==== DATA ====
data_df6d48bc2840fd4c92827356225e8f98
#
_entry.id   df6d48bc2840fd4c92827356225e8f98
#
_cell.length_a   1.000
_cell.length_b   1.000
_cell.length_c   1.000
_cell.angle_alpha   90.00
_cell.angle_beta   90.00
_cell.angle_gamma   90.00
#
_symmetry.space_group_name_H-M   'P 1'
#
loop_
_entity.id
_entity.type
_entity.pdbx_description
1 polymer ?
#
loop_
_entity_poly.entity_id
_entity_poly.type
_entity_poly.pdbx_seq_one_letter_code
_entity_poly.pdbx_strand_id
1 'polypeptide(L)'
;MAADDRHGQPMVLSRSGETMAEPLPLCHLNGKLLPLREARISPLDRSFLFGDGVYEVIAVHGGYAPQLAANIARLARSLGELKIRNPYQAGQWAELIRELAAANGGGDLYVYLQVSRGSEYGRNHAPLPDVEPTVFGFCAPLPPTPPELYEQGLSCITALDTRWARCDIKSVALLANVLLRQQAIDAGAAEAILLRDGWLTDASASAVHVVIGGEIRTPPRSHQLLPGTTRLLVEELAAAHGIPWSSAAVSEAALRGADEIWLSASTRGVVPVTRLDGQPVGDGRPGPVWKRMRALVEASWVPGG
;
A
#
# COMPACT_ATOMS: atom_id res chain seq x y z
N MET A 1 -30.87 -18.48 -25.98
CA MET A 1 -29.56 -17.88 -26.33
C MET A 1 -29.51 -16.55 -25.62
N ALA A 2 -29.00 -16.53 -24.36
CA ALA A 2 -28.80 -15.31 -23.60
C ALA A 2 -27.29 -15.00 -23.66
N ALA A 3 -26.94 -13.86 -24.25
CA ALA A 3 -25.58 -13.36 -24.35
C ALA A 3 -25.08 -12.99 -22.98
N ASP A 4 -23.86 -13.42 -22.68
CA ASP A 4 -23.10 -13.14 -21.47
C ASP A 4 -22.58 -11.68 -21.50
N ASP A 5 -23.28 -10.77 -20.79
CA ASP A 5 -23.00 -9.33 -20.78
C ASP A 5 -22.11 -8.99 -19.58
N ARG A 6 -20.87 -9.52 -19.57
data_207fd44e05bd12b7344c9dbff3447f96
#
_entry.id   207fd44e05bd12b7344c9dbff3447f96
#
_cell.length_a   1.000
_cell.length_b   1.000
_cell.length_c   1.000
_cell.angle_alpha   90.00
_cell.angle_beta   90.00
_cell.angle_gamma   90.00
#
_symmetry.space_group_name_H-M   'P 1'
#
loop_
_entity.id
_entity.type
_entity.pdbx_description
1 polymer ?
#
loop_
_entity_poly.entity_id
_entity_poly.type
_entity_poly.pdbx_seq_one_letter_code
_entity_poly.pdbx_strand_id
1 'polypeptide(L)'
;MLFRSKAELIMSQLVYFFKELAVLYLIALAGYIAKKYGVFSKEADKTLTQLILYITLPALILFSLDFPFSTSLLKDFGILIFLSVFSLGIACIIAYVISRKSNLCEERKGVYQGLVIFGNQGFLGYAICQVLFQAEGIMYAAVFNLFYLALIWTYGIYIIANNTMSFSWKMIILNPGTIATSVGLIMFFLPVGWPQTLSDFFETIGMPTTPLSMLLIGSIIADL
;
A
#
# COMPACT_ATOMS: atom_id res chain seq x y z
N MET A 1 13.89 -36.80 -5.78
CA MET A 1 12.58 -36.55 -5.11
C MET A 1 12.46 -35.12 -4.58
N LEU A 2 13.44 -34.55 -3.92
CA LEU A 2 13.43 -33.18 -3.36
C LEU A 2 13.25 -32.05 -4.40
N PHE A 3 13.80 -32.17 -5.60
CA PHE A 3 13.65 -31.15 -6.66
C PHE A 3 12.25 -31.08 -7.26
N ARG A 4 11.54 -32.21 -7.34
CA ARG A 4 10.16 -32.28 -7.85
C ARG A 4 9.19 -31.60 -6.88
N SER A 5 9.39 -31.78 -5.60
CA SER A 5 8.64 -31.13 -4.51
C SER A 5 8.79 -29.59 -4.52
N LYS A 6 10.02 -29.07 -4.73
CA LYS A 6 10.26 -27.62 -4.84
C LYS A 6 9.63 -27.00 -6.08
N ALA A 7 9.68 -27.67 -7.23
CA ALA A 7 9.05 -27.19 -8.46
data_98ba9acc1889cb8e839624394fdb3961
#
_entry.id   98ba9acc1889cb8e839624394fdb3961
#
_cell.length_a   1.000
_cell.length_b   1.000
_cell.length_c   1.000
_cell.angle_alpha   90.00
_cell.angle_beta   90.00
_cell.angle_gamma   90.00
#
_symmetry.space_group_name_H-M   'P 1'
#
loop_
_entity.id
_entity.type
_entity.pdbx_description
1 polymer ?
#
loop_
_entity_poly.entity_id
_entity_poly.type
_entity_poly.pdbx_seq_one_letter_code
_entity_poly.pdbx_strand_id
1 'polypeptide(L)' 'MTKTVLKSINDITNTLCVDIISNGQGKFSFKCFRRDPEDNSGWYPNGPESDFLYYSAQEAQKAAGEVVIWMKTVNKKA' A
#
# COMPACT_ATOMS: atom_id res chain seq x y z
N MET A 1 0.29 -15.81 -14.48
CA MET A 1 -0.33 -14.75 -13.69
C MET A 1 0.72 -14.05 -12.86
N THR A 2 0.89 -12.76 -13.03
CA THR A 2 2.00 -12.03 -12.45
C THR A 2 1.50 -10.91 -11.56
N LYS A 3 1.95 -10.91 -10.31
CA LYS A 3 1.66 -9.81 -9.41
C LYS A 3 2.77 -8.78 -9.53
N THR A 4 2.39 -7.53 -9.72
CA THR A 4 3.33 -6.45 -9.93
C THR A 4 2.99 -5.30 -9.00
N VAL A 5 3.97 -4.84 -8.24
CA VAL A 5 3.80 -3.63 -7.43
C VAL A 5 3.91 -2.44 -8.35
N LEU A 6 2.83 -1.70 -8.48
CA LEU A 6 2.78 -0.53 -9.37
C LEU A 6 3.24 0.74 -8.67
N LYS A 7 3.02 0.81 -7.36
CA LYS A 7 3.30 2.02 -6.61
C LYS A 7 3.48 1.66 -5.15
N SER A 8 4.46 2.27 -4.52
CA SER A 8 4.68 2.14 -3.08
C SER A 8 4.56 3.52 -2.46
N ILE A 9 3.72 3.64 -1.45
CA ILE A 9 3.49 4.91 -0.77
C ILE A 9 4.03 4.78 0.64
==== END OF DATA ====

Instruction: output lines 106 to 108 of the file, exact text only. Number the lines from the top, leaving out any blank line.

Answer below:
_cell.angle_gamma   90.00
#
_symmetry.space_group_name_H-M   'P 1'